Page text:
OneLogin's Pricing

onelogin pricing

Dyn has a similar problem with their transactional email pricing where the email send thresholds and the feature differentiation leads to a lot of confusion (although some of this could be cleared up by stylistically getting rid of those “X”s).

Dyn's Transactional Email Pricing

dyn pricing

Keep Your Pricing Page Simple and Focused on the Customer

We say it all the time, but it bears repeating: your pricing, just like your product, marketing, sales, and the like, all starts with your customer. Check out some of our other posts on SaaS pricing pages (including our SaaS pricing page pageant), as well as the big study we did on the top 270 SaaS pricing pages to learn more about constructing your page and your pricing strategy as a whole. 

We'll be following up with more content to walk through how to solve each and every one of these problems, so subscribe to the blog by downloading our SaaS Pricing Page Bluepring ebook below. You'll also get a heads start on how to fix these problem now, by seeing what the top folks in SaaS are doing with their pages. 

Discuss on Hacker News here. 

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Comments

Oh yes, please I hope more companies read this! 
 
And even beyond SaaS, I really wish eCommerce retailers and companies with complex product lines that have a "Compare Products" or "Compare Models" would filter out all the matching items and just display the unique ones. I can't even remember how much wasted time I've spend trying to decipher differences between products.
Posted @ Thursday, January 02, 2014 9:46 AM by Mike Schinkel
What do you think about http:///LiquidServe.com/ Pricing page? 
Does it have too many options or has lots of features listed.
Posted @ Thursday, January 02, 2014 11:31 AM by Aayush Ranaut
Hey Aayush, 
 
I think you're on the right track with the way you're differentiating tiers (simple and pretty straightforward), but I'd question how you came up with and sign posted these price points (they seem a bit random).  
 
I'd check out our original ebook on developing your pricing strategy. It'll give you a good base on how to think about your pricing page and the physical price point: http://www.priceintelligently.com 
 
Patrick
Posted @ Thursday, January 02, 2014 12:23 PM by Patrick Campbell
As a marketing guy I'm just as customer focused as the next....but your comment "Pricing starts with the customer"...begs the question, "Doesn't it start with the competition?"
Posted @ Thursday, January 02, 2014 5:13 PM by Dwight
Hi, I'm Mr Big Shot from Big Ventures Inc. We really liked that you took pot shots at some highly visible companies and would like to take you on as Chief Handwaving Officer (CHO). Please get in touch at cheap-and-transparent-marketing-ploys@bigventures.com.
Posted @ Thursday, January 02, 2014 9:56 PM by Mr Big Shot
Thanks for this very informative article. In the process of redesigning our pricing page and these tips will surely help.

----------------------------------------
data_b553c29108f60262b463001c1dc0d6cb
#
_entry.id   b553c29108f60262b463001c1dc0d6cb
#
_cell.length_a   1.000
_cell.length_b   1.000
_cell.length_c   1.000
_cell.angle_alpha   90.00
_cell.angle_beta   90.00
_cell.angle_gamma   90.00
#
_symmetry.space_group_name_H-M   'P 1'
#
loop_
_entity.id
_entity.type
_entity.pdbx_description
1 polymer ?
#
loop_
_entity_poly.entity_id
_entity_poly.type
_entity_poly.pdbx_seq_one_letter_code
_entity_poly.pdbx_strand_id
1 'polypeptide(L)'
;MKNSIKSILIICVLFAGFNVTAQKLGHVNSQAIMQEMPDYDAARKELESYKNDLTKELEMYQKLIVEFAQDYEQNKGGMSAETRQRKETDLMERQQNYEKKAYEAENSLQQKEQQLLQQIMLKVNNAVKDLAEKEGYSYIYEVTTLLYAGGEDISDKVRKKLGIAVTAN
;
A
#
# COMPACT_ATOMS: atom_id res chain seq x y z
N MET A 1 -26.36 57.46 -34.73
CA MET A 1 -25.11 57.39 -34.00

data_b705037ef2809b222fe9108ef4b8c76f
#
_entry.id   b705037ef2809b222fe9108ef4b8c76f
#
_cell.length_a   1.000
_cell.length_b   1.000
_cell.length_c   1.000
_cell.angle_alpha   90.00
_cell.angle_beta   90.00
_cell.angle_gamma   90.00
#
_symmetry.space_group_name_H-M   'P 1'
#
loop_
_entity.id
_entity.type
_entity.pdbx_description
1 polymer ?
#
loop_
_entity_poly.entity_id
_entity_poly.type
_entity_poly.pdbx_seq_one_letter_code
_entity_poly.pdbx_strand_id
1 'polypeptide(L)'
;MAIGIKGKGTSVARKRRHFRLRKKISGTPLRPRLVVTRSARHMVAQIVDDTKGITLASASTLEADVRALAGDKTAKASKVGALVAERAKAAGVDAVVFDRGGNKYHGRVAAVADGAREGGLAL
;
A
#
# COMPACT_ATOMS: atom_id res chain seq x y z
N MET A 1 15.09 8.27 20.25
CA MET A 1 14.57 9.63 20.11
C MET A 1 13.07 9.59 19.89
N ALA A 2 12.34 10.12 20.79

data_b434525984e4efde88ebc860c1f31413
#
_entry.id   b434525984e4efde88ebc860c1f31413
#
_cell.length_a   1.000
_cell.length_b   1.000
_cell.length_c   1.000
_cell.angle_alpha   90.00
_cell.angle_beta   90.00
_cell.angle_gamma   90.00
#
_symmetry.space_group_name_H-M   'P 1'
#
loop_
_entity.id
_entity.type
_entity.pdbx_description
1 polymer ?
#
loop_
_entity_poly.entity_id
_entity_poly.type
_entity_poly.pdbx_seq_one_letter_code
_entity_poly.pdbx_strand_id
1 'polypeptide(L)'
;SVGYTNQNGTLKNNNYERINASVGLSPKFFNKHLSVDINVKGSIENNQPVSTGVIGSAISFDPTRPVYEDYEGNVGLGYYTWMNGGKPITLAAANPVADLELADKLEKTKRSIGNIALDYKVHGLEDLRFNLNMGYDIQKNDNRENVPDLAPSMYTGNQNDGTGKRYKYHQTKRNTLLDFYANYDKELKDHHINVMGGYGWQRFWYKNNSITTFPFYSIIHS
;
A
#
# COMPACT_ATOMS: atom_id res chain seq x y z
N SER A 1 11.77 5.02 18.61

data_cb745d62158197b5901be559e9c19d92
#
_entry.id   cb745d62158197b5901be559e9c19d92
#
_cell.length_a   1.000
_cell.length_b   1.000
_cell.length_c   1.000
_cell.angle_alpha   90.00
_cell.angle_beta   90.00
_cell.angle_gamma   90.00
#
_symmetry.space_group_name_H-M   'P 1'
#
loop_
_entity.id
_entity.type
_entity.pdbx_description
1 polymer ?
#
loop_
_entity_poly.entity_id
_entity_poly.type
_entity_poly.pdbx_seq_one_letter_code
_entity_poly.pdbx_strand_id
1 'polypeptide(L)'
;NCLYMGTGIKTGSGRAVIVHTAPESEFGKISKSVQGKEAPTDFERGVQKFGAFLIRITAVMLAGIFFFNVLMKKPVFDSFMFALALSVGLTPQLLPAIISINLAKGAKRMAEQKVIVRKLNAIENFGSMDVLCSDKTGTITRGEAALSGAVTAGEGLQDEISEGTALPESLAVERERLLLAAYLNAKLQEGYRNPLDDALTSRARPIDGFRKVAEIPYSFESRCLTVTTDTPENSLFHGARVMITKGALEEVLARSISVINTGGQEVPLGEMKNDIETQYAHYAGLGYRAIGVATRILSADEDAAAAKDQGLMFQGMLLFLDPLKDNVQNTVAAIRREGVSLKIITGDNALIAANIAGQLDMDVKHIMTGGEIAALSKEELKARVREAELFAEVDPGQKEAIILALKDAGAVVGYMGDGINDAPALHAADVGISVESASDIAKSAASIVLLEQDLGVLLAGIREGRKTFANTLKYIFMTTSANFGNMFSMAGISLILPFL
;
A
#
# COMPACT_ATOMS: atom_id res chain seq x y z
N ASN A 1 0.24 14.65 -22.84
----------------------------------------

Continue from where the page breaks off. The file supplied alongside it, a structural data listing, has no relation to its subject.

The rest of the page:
Posted @ Friday, January 03, 2014 12:51 AM by Nishadha
While discovering and reading this post about pricing pages adds one more item to my to-do list, I do believe it's an important one. So I'm glad I found it. I think I got here via Twitter. UserVoice example is especially helpful because it allows for the customer to have the option to find more if they want it, and it answers the question I was developing: "what about applications with a lot of features to explain the price?" I'll have to use that trick. Just one more way to remove friction.
Posted @ Friday, January 03, 2014 2:10 AM by Chris
Hello Patrick, 
 
This is a great peice to read for every founder, I would like to know what you think about our pricing http://www.feedsapi.org/plans.htm ? Any feedback? Are we on tge eight path here or do you have spme suggeations to improve this?
Posted @ Friday, January 03, 2014 5:59 AM by kerstin from FeedsAPI.org
@StackMob there is no price and call to action button on your "pricing" sub page https://www.stackmob.com/pricing/ . I am confused. 
 
https://twitter.com/daniel_sedlacek/statuses/415108372422094848
Posted @ Friday, January 03, 2014 6:12 AM by Daniel
Great to see a blog post in your own hand again, Patrick! Very timely for me, too, as I'm in the process of reviewing our tiers anyway.  
 
Based on the Wistia example, I have decided to knock three rows out of our pricing page at http://yacapaca.com/teacher/subscription/buy/ and replace them with one new value metric. I must admit, I thought our page was simple until I saw Wistia's.  
 
Any other feedback gratefully accepted.
Posted @ Friday, January 03, 2014 7:28 AM by Ian
Great article. I'm in the process of finalizing my website along with our pricing page. Thanks for the valuable insight! 
Tim
Posted @ Friday, January 03, 2014 11:14 AM by Tim Thomas
We don't have all that many features just yet, but let me know what you think.www.foodcloud.ca 
 
Thanks
Posted @ Friday, January 03, 2014 11:15 AM by Tim
Hey "Mr. Big Shot" - Appreciate the candor and feedback. You're right, we did pick some very visible companies to provide feedback. We did this mainly because these pricing pages are so visible that individuals can relate (and most people copy the pages they know best anyway). As we mentioned, the pages have a lot going for them, but could use the minor tweaks we suggested. Let us know on that job opening, there may be some people we know who could help.
Posted @ Friday, January 03, 2014 12:22 PM by Patrick Campbell
You might also mention that Hootsuite's Enterprise users are entirely male---icons are a bunch of guys in suits. Considering marketing has a high percentage of women, this might also turn a few people off.
Posted @ Friday, January 03, 2014 12:26 PM by Frances
Hey Kerstin, 
 
Really like what you've done with FeedAPI.com's page, especially the contextualization you made with the plan names - this really helps people bucket themselves.  
 
As for the matrices, I think you could really improve part of the page by at the very least putting the differentiable aspects of the product up top. Right now they're being buried and mixed with the value propositions, which is making me hard to figure out the core differences amongst the plans. Additionally, I'm a little confused by the "or" pricing. Is the $12 an annual price versus the $9/month?  
 
Overall though, love the design. Keep on trucking! 
 
Patrick
Posted @ Friday, January 03, 2014 12:27 PM by Patrick Campbell
@Dwight